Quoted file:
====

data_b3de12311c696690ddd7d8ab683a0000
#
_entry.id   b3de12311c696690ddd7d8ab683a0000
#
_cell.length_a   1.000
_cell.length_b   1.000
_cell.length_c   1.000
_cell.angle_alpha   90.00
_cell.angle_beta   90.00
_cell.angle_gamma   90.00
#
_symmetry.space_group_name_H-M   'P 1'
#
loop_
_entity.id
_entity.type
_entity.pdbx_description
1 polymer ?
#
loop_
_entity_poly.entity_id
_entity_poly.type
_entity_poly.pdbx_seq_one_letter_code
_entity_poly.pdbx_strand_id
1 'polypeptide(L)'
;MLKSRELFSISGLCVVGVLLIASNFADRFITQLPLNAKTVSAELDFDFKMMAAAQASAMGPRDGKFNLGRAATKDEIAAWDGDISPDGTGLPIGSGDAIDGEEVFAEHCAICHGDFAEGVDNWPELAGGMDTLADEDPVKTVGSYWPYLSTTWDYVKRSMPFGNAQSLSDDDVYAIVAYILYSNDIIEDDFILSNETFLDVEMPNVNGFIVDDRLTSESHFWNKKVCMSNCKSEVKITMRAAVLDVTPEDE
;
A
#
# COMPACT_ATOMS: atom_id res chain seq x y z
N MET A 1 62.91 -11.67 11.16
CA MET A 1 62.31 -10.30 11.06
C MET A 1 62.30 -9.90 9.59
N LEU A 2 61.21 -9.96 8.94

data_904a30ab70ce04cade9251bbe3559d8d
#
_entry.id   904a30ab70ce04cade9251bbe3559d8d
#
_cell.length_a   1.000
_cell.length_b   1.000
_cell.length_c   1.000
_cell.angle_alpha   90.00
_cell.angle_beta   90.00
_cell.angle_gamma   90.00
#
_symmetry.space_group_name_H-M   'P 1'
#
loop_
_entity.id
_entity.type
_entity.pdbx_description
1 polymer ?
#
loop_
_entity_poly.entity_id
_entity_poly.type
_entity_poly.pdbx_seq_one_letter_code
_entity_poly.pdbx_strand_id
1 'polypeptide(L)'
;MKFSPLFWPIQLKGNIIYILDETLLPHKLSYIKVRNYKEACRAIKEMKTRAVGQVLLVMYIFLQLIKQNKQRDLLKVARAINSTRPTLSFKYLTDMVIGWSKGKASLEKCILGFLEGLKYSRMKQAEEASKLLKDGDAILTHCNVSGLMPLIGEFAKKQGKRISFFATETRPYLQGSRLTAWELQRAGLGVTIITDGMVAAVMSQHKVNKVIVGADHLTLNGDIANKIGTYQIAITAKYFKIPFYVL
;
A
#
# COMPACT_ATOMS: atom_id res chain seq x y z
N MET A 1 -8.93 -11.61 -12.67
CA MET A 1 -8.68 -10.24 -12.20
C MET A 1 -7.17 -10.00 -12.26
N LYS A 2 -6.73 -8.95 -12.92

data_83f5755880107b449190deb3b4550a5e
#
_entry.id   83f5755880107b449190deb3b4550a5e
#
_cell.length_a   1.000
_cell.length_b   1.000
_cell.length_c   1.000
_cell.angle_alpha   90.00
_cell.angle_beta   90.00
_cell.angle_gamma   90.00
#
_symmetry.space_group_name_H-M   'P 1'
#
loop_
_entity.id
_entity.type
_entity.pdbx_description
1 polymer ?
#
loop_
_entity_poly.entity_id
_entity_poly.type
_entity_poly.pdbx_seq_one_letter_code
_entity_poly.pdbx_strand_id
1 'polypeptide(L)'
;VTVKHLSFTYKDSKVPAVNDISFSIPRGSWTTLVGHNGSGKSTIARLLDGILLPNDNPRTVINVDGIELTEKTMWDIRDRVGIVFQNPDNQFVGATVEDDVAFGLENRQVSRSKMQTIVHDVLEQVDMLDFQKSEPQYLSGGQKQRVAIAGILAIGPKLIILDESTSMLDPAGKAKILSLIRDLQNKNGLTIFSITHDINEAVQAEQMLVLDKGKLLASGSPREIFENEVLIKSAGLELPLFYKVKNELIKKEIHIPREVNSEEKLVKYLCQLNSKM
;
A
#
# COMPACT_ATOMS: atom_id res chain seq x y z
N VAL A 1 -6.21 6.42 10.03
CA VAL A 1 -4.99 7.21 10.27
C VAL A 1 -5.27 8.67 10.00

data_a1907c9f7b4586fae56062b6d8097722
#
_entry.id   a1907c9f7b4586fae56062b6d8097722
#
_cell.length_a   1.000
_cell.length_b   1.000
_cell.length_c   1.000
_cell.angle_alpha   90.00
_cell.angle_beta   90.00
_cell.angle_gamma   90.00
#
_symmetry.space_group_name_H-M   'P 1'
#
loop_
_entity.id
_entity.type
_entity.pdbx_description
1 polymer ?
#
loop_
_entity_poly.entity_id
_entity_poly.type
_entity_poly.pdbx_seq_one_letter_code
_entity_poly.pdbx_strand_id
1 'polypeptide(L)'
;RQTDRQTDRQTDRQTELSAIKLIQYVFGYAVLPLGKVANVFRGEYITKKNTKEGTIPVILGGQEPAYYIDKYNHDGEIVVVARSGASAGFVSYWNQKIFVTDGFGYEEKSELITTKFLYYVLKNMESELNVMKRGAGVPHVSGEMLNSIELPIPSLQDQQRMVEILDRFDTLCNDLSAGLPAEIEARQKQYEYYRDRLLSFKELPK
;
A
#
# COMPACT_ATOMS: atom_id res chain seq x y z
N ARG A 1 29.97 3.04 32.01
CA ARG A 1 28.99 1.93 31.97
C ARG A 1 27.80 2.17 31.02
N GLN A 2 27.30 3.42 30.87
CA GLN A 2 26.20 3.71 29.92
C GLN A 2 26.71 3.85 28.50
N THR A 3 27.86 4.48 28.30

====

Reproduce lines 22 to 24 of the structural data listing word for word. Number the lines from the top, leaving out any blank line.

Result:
_entity_poly.type
_entity_poly.pdbx_seq_one_letter_code
_entity_poly.pdbx_strand_id